There are many commercial nodes that offer distinct challenges and opportunities for commercial redevelopment. Most notably in Lansing area are Michigan Avenue, Saginaw, MLK and Cedar/ Larch. Economic developers say placemaking involves capitalizing on existing assets with the intention of creating public spaces that promote people’s health, happiness, and well-being.

“Creating a different experience along those corridors is going to be really important to what comes next,” said Kris Klein, economic development specialist for LEAP. “There are changing attitudes towards how people shop,” echoed LEAP’s Rush. “It’s a new frontier that will include a comprehensive picture of the housing stock, food options and all the amenities. Those are huge factors that influence employer’s decisions about where to locate.”

Suburban and rural communities face the same challenges in filling commercial and industrial vacancies. The LEAP team points to the redevelopment of the FC Mason site in St. Johns as a shining success story. That location is being converted to a much-needed apartment complex.

Neogen Corporation has been a leader in the region in repurposing school buildings for their researchbased facilities in Lansing. Growing tech company ASK recently renovated the former Moores Park Elementary at 316 Moores River Drive as its new company headquarters. With an investment of over $1 million, the building offered exactly what the ASK team was looking for.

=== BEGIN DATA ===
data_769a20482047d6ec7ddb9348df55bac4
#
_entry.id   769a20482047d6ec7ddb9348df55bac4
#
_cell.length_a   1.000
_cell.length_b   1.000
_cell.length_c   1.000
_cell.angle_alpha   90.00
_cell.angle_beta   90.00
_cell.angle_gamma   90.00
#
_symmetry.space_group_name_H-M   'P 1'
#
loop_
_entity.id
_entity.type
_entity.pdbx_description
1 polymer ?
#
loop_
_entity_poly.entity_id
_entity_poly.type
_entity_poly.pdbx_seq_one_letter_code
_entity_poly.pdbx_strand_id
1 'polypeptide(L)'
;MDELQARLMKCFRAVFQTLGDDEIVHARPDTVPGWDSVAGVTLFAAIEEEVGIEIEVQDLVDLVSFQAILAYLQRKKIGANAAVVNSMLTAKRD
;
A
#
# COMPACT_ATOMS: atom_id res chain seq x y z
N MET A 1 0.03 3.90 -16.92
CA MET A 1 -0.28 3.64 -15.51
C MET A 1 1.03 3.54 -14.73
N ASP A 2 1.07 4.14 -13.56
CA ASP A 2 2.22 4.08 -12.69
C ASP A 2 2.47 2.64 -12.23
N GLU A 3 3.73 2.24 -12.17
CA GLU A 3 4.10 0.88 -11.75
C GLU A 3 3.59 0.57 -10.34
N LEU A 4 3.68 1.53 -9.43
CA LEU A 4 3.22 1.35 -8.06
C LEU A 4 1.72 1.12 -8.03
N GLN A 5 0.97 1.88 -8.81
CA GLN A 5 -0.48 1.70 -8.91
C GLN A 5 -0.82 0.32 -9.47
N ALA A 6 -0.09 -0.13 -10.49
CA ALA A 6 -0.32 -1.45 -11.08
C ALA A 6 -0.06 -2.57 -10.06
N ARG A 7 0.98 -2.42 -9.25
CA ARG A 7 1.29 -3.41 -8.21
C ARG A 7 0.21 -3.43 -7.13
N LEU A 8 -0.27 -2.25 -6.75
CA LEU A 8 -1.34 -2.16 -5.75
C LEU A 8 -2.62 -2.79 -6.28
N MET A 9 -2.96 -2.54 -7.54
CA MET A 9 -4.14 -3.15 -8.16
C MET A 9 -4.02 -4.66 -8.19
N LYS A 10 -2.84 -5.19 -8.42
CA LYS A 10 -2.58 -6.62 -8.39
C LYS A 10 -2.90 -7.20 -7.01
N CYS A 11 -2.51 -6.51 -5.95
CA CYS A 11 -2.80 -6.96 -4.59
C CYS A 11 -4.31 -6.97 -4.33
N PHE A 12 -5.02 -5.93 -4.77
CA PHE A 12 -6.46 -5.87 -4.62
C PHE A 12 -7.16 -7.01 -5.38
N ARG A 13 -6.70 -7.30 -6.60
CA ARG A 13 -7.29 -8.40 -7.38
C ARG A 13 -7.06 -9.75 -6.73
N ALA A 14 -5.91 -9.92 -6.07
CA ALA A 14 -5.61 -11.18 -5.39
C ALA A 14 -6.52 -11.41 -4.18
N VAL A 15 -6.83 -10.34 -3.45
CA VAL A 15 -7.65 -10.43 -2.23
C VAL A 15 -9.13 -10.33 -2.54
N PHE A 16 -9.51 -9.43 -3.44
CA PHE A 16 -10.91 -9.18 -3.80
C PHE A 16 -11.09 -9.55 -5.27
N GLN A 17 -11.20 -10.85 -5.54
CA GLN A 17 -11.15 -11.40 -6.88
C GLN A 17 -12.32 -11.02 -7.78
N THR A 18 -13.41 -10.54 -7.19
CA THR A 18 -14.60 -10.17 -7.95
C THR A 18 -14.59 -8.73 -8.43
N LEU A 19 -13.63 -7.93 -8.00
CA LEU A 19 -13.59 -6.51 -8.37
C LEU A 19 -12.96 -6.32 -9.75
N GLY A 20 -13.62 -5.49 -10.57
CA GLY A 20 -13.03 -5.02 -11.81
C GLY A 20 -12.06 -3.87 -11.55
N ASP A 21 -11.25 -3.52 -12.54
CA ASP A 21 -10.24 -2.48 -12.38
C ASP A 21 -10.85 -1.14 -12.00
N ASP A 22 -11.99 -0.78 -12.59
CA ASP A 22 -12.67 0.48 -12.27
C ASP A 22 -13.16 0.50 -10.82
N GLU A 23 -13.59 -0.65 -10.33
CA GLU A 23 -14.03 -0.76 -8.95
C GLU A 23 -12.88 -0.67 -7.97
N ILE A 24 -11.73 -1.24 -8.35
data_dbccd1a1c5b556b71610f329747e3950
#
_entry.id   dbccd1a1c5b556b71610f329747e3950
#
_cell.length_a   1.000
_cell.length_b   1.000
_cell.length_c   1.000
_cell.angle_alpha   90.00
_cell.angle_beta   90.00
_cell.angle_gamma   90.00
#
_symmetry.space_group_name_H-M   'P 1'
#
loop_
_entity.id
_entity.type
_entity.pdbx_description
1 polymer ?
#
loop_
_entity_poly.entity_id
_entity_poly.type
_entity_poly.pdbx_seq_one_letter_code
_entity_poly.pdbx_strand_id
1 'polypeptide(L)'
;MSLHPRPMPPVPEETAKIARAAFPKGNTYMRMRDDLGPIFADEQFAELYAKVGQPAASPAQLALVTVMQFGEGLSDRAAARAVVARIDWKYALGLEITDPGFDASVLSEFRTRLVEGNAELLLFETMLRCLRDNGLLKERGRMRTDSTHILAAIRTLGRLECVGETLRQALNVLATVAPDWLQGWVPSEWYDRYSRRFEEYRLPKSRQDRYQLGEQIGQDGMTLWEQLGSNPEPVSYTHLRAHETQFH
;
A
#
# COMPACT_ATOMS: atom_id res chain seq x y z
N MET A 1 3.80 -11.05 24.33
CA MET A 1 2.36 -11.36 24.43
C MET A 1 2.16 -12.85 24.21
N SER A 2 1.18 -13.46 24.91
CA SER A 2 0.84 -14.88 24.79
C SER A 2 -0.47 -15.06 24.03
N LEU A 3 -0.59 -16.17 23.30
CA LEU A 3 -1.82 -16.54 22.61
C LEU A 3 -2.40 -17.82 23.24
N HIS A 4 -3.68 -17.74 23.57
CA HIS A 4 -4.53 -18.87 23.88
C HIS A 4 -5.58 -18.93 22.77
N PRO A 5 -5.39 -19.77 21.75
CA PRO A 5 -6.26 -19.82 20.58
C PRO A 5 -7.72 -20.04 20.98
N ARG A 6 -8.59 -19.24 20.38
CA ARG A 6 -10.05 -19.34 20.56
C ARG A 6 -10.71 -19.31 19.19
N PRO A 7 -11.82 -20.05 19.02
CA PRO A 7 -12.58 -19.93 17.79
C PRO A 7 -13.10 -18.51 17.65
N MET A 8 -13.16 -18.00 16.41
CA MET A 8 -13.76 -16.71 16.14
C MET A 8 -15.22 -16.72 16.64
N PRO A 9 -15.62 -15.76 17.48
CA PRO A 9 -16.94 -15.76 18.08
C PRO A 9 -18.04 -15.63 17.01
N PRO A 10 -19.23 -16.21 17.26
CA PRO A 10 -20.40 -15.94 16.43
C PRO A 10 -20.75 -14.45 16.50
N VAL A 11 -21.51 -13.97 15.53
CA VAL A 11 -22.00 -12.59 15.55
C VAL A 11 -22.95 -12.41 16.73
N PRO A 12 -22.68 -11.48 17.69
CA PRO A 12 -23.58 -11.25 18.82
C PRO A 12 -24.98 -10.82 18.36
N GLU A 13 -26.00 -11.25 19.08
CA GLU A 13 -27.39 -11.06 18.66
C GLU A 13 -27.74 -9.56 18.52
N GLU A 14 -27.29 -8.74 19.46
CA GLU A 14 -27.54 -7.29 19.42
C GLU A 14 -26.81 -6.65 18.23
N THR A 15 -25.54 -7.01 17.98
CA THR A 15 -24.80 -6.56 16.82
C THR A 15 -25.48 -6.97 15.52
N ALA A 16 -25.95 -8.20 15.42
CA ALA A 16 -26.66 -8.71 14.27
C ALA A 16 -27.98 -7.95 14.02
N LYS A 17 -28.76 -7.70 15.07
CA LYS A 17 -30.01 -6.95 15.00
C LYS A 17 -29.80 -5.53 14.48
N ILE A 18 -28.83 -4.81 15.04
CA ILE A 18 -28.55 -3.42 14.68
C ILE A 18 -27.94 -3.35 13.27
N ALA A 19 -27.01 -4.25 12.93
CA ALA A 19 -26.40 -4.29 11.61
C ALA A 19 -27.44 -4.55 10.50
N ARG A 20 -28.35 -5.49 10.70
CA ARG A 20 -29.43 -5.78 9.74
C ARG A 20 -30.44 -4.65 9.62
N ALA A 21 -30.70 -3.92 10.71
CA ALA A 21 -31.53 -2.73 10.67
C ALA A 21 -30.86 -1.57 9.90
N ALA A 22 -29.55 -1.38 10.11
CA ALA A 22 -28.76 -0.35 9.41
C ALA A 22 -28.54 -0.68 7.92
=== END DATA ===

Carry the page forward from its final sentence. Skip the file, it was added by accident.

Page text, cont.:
“Lansing as a community has been a big reason why we’ve been successful, and as we looked for our forever home, we knew we wanted to keep our business in Lansing,” said ASK president and CEO Mike Maddox. “The former Moores Elementary School is a perfect fit for us. We are able to provide our staff with a new type of work environment with our gymnasium, walking distance to downtown REO Town, the Lansing River Trail and conveniently placed in the beautiful Moores Park. With room for growth, expansion, giving back to the community and even leasing out office space to startups and small businesses, this building and the community surrounding us is more than we could have ever dreamt of for our business.”